Essential writing skills: the ten-step tick list for finishing your manuscript

Whether you’ve got a publishing contract or intend to self-pub, there’s no getting around the need for quality assurance. And there’s only one way to get it – system, process, and a lot of elbow-grease.

My Adler Gabrielle 25 - on which I typed maybe a million words in the 1980s.

My Adler Gabrielle 25 – on which I typed maybe a million words in the 1980s.

In recent weeks I’ve been outlining approaches to editing. But the process doesn’t end when you’ve got the last line-edit cycle finished. There are still things left to check.

Trust me – it’s important! You’d be amazed what slips through. The things to watch for before packaging that manuscript up and sending it off are:

1. Is the work still on length?
2. Are all your headers and footers consistent and correct?
3. Does the pagination on the contents page match the actual pagination?
4. Do your chapter titles match up with the contents page?
5. Did the last change you made accidentally introduce an error?
6. Is the pagination still OK – has anything “rolled over” by a line?
7. Did you spell your own name correctly (this is NOT facetious!).
8. If you’re using Word, have you purged the internal edit tracking? (Select all, copy contents into new blank document, save as a new file).
9. Have you clearly copyrighted the work and added your assertion of moral right?
10. If you’re sending by email, have you attached the right version of the file?

These things apply even more rigorously if you’re self-pubbing and are about to upload.

Have you ever published something or sent in a manuscript and had one of those “oh no” moments?

Copyright © Matthew Wright 2014

Coming up: More writing tips, science geekery and general fun. Watch this space.

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19 comments on “Essential writing skills: the ten-step tick list for finishing your manuscript

  1. jjspina says:

    Thanks, Matthew, these are great. I would like to reblog your post to PiA, http://publishedindieauthors.wordpress.com Is this acceptable? Please let me know.

  2. It’s all in the details.

  3. Gabrielle Rothwell says:

    You’re absolutely right! I couldn’t believe it when after doing a thorough edit (or so I thought) I sent my m/s away and later reading through it for the 100th time discovered things like punctuation mistakes, repetition, even chapters in the wrong place. It was the usual panic-stations trying to do it all before Christmas. A big mistake!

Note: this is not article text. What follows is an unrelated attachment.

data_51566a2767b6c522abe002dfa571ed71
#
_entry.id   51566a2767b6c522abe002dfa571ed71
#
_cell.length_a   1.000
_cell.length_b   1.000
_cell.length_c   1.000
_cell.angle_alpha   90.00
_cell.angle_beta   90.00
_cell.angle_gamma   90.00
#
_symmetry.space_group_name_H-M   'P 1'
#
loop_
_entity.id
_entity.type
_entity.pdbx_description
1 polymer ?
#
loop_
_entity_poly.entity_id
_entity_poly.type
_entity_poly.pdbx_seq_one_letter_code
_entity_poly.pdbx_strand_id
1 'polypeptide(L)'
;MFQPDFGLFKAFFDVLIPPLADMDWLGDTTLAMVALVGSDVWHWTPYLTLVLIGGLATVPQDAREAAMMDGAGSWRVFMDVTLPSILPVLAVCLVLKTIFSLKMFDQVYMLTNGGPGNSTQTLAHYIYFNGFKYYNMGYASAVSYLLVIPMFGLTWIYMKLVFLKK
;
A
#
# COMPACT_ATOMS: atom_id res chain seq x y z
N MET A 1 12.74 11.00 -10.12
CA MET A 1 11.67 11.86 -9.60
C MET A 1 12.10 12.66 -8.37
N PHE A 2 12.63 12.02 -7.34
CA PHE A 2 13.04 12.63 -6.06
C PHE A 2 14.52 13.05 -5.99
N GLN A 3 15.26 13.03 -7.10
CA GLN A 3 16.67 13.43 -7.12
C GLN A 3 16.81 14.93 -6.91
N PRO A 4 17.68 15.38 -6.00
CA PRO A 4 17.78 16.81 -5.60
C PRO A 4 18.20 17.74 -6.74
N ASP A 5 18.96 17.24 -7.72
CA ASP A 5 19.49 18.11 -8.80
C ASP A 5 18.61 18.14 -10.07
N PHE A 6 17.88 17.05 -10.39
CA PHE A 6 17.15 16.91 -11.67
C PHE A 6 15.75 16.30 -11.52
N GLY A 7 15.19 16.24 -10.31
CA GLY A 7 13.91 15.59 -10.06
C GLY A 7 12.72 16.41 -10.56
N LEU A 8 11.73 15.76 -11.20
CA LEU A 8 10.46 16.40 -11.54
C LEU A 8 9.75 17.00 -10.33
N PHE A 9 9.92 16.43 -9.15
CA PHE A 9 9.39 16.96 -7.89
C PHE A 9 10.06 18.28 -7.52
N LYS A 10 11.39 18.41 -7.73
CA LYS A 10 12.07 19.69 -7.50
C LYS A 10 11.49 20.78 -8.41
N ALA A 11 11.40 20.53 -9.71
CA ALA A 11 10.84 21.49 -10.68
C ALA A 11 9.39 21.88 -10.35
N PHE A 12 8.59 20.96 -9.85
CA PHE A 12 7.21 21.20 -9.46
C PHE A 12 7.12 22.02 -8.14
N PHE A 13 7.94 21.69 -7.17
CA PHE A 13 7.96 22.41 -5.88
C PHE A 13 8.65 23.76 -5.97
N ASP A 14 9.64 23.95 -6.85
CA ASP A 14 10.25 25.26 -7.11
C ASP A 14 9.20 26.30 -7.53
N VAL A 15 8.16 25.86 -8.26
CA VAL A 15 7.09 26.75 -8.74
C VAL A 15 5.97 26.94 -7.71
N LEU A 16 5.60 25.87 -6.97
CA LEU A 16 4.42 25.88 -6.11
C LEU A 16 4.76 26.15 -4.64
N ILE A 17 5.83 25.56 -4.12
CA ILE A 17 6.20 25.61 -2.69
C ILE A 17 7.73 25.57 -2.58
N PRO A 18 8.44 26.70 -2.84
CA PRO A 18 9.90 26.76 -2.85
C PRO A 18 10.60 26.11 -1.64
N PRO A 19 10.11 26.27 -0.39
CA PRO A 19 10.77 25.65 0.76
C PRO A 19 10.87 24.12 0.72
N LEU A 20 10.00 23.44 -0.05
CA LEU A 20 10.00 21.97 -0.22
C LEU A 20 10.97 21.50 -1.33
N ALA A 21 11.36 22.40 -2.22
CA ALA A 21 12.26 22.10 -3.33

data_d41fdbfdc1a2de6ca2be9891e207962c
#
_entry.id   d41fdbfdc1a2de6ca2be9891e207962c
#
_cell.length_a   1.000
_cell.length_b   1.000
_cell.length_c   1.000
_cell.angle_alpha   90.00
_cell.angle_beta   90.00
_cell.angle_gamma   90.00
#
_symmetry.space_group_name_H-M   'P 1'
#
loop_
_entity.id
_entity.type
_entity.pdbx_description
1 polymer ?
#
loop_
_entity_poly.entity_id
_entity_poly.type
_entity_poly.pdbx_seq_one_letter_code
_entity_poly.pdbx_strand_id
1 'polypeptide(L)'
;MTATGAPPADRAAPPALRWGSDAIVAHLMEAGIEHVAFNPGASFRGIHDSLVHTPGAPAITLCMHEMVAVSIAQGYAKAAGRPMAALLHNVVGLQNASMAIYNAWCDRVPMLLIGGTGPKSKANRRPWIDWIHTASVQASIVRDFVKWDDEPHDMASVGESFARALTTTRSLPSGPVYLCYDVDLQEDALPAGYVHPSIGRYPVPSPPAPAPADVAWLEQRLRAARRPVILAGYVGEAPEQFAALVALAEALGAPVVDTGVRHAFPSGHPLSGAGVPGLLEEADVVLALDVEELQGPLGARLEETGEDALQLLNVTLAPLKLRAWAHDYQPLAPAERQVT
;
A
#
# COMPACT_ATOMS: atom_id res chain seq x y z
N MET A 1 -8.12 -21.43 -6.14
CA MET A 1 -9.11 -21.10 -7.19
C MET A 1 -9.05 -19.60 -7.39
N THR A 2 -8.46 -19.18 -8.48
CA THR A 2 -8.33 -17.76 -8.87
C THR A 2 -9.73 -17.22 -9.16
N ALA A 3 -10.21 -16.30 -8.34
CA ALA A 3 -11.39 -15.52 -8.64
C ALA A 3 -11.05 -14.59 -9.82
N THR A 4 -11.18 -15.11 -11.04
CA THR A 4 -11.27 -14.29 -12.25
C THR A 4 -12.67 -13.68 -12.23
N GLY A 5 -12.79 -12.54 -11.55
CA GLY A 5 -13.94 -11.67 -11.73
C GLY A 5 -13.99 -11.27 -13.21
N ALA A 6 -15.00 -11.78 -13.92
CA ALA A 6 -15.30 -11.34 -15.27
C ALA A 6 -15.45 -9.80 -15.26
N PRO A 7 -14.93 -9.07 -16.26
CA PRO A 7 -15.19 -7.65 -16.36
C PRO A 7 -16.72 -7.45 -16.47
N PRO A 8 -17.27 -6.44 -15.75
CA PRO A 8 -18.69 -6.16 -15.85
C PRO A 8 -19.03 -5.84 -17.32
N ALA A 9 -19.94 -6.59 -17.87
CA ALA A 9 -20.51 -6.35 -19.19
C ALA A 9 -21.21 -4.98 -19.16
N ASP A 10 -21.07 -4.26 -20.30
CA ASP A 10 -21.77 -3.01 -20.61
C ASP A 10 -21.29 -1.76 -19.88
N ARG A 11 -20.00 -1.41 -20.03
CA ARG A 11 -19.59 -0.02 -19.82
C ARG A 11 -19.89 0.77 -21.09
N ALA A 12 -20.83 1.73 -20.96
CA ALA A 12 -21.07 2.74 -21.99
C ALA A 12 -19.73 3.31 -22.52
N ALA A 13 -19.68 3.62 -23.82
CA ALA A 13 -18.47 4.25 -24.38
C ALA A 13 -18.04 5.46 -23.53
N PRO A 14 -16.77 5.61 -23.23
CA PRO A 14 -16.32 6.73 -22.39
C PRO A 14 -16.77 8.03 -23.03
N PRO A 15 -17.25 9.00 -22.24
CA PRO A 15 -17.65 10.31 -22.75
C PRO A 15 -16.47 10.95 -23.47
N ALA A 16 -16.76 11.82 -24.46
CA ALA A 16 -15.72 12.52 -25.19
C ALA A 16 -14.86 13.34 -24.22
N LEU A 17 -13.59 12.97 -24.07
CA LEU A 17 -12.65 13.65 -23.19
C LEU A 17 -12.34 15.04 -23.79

4. Great check list, Matthew. I was working with Microsoft Works on a p.c and had to move that to a laptop with Word then turn into a pdf and with each move the formatting messed up. I’ve eliminated one stage ready for next time but the perfect preview document was thrown right out as an e-book and there was no more viewing it when it was tranferred to KDP. I’m seriously thinking of dropping the e-book side next time. I can always do it later when more kids are reading ebooks.

  5. * copy, paste, print list (With your permission, of course). Tack to bulletin board for review this fall!*

    As always, great advice, Matt.

  6. deanie2013 says:

    Very good, helpful hints that many people will appreciate. Thank you for posting them.

  7. Reblogged this on Chris The Story Reading Ape's New (to me) Authors Blog and commented:
    For Newbie and Veteran Authors alike :)

  8. On point #9, what is meant by ‘assertion of moral right’? Is that something you do when you copyright, or only on submission? Is that only for certain types of work?

    • Moral right is the right to be recognised as the author. It is upheld by international agreements but has to be actively asserted by statement of the author. This is usually on the imprint page. It includes a right to object to derogatory treatment of the work by a publisher. Moral right differs from copyright in that copyright can be sold and then administered (and the income from it collected) by someone other than the author.

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